Back, then forth

Battle of Algiers_Flyer

Thanks to LTC James di Crocco for the flyer, and for organizing the film!

Wow, what a busy week! But it was certainly worth it.

I got into Carlisle PA very late on Sunday night. The next morning I had breakfast at the nearby Hamilton Restaurant, a nice cheap diner place that’s been there for 84 years. I had scrapple for the first time in my life… it’s a regional delicacy, let’s call it that. Think of toast made of pureed meat.

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It’s the Pennsylvania treat!

Monday, Tuesday and Wednesday were spent in meetings, panels and testing sessions, as well as the movie and game event on Tuesday afternoon.

On Monday I had an hour or two in the War College Library and quite by accident, I happened to set my stuff down in a chair next to the very area I wanted to poke around in – urban guerrilla warfare! I found an old copy of “Report on Urban Insurgency Studies”, something put together under an old ARPA contract in 1966 by “Simulmatics Corporation”. Along with case studies of urban conflicts, including the Algerian insurgency, it also included “URB-INS”, directions and descriptions for making and running a manual game on counterinsurgency in a generic city. It was pretty sophisticated for its day – double-blind play with an umpire using a third board; time lag on intelligence and movements; uncertain information on sympathizers for either side; interrogation and arrest; etc..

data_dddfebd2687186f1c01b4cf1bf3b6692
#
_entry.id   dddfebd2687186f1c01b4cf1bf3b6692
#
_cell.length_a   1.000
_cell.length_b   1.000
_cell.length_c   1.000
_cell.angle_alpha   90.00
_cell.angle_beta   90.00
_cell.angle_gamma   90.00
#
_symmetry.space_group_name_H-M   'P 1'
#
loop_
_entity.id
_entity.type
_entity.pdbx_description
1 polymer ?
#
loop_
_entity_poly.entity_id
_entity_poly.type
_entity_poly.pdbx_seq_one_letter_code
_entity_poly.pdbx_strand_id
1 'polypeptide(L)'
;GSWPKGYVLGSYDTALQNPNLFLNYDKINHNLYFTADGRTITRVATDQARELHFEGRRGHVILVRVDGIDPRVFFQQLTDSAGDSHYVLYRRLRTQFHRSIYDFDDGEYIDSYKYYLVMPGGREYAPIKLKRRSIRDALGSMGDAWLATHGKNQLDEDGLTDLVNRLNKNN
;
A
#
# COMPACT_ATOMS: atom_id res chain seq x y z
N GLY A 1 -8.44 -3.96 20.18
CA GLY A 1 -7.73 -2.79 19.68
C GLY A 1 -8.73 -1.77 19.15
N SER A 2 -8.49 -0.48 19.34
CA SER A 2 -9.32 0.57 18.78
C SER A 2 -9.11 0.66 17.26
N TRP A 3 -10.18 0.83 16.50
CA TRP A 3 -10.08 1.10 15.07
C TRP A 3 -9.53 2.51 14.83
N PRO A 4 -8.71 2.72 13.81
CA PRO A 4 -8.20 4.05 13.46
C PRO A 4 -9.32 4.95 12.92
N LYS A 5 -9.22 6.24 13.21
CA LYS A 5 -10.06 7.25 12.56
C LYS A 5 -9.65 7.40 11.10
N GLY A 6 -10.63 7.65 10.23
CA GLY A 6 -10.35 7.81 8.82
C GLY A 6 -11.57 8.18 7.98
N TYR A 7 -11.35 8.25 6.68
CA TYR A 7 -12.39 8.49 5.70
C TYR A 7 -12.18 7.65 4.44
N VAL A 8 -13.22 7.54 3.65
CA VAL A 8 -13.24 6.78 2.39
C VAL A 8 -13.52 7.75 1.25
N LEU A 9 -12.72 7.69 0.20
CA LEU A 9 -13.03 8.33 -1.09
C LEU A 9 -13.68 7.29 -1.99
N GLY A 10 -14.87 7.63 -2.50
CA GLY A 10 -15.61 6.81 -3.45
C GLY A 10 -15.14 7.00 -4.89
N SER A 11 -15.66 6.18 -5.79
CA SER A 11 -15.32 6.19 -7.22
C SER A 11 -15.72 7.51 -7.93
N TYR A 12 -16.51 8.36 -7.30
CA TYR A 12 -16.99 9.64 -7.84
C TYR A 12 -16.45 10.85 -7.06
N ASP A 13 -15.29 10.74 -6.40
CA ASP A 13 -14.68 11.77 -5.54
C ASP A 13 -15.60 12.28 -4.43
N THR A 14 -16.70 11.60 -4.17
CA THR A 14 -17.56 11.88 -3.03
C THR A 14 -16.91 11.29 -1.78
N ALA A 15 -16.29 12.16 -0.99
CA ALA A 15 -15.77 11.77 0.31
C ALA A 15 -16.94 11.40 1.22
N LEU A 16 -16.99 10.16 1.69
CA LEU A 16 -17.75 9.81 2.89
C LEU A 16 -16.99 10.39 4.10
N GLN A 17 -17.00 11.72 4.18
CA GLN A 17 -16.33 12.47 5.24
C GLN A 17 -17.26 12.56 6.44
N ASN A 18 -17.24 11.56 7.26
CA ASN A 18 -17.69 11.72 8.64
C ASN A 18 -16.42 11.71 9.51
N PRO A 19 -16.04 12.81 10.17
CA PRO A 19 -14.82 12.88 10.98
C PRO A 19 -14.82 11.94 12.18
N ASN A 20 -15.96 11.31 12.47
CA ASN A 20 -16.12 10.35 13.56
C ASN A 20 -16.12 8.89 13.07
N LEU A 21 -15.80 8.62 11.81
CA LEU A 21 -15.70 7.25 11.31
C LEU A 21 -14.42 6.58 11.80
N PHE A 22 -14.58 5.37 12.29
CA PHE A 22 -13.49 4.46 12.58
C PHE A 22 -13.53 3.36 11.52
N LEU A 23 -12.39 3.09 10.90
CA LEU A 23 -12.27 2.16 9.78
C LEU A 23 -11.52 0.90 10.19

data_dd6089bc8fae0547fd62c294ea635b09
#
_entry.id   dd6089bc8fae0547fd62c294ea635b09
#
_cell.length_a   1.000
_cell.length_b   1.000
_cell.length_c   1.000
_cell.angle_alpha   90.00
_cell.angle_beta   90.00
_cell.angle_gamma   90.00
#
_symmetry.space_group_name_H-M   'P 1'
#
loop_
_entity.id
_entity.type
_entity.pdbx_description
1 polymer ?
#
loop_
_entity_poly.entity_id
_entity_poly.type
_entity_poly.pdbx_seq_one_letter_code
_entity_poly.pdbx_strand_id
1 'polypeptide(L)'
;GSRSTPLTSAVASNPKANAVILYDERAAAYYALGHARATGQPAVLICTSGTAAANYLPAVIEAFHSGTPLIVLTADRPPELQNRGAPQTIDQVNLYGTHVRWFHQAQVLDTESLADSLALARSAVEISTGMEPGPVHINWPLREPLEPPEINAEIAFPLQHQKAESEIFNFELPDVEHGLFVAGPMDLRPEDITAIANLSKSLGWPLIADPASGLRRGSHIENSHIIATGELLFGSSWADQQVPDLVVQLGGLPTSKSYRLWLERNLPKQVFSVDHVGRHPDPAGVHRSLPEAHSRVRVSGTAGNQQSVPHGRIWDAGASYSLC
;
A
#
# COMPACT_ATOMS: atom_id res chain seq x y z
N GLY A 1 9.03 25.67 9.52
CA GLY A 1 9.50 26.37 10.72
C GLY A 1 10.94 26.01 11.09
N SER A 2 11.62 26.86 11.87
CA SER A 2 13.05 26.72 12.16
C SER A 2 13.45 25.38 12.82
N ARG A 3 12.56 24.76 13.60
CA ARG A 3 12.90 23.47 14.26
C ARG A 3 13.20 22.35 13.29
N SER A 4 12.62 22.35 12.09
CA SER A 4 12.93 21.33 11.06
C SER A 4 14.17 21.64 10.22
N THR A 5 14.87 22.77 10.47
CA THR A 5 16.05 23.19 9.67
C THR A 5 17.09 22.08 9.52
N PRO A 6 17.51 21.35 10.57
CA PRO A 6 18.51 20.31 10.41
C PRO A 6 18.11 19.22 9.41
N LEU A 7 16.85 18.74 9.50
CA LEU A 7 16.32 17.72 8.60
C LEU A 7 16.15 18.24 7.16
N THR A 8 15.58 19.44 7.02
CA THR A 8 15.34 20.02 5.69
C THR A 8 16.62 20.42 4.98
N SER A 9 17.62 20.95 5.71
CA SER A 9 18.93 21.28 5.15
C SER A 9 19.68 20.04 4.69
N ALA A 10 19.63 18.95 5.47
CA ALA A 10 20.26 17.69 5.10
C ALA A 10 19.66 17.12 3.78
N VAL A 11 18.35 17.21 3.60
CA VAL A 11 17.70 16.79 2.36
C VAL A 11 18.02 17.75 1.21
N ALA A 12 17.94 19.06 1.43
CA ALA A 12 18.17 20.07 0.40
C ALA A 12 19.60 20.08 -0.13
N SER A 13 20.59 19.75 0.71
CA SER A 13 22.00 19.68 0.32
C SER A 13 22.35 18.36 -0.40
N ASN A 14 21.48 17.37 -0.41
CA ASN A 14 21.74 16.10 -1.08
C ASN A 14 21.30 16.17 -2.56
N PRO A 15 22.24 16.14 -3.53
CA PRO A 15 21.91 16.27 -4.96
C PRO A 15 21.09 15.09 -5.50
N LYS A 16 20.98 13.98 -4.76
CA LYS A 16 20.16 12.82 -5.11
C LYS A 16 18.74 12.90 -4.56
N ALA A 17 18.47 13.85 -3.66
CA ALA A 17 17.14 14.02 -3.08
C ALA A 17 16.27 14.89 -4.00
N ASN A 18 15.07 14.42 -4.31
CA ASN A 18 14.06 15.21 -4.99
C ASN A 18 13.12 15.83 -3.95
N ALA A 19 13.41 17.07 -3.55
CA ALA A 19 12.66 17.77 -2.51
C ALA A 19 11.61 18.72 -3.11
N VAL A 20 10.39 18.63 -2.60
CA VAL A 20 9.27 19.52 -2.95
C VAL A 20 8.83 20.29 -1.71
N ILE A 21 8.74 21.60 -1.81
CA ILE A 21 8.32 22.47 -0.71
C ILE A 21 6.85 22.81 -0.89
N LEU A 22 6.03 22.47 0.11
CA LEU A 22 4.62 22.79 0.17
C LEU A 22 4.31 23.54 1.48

Simulmatics was one of those little companies that sprang up like mushrooms in the early days of using social science and computers to defeat insurgency, funded by ARPA project money. Simulmatics did work in computer simulations in the early 1960s analyzing American voter behaviours, and so were pioneers in doing that kind of work for political parties, but  did not do well in contracted ARPA work in Vietnam trying to develop psychological weapons and predictors to defeat the Viet Cong (as described in The Imagineers of War: The Untold History of DARPA, the Pentagon Agency That Changed the World, a new book by Sharon Weinberger).

Tuesday morning I sat in on a panel on “Games and Innovation in the Classroom” with LTC Pat Schoof from the Command and General Staff College (James Sterrett’s delegate), Jim Lacey and Peter Perla. I was especially glad to see Peter, as I don’t get many chances to talk with this highly intelligent guy … luckily we were able to have dinner the night before, and talk up a storm. No pictures because it was in Collins Hall, a building where I had to lock up my tablet and phone before entering.

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Tuesday afternoon we were in Root Hall, the main building, and had a couple of hours of guided play of Colonial Twilight before the movie. The College has some nice printers, so they were able to make double-size maps which were almost too big to play on.